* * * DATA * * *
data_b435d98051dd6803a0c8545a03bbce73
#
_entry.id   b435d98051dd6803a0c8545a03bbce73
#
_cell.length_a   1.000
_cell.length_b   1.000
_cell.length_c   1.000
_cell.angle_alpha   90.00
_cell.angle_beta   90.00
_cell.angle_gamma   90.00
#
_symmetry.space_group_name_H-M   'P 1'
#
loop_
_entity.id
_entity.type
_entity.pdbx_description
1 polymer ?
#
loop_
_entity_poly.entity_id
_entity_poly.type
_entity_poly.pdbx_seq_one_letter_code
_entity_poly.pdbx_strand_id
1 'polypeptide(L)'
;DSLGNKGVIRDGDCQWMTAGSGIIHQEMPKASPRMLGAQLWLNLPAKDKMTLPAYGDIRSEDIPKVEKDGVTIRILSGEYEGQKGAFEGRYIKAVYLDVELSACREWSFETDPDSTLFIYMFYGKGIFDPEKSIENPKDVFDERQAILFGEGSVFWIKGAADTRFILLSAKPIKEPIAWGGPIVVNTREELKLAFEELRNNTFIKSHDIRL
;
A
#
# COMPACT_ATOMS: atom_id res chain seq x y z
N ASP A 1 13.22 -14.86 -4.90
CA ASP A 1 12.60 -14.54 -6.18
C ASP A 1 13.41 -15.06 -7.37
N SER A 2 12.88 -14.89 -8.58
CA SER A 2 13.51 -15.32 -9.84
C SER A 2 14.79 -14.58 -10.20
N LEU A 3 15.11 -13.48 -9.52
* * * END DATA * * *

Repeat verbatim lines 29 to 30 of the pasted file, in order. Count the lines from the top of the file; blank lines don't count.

#
# COMPACT_ATOMS: atom_id res chain seq x y z